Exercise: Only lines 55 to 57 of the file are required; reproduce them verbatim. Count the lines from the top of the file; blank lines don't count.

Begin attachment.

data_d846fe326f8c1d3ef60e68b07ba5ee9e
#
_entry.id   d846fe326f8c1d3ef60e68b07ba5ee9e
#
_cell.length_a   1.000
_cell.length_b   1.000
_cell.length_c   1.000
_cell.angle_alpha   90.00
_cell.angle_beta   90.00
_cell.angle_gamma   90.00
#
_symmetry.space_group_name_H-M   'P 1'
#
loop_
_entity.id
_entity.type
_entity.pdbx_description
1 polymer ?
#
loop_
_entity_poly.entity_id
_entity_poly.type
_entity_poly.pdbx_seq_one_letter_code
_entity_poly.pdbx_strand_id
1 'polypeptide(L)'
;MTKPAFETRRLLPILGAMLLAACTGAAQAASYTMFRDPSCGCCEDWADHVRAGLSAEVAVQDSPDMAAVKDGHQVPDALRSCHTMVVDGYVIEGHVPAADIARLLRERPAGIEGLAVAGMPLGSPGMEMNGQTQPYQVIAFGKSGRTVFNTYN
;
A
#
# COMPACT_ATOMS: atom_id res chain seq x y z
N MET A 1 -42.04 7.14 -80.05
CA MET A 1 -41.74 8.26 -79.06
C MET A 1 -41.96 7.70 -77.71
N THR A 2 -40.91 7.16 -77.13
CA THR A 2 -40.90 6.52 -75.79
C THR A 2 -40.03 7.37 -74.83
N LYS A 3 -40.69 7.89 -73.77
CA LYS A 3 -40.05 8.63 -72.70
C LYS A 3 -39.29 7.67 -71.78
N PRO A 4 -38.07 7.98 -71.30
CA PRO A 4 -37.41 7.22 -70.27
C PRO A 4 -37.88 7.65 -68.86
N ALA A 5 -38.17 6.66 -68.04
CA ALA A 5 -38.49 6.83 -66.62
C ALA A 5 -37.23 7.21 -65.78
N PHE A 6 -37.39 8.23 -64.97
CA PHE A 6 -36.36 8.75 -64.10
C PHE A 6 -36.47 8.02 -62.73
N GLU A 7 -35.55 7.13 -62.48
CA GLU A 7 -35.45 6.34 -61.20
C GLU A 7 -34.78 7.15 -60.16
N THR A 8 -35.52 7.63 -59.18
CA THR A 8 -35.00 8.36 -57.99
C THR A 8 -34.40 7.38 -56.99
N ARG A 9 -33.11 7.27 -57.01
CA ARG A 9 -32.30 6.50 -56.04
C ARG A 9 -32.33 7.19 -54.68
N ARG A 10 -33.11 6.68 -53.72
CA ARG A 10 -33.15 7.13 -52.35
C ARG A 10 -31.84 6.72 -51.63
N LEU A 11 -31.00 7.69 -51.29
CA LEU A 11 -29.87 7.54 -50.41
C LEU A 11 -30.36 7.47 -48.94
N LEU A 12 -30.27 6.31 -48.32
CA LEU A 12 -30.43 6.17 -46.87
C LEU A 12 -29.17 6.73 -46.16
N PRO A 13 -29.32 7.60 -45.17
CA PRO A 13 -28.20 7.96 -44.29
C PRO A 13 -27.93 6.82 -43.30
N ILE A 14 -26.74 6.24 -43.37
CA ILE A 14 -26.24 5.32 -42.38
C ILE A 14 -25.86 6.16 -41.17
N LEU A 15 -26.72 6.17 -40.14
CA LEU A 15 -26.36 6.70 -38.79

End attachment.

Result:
N ARG A 9 -33.11 7.27 -57.01
CA ARG A 9 -32.30 6.50 -56.04
C ARG A 9 -32.33 7.19 -54.68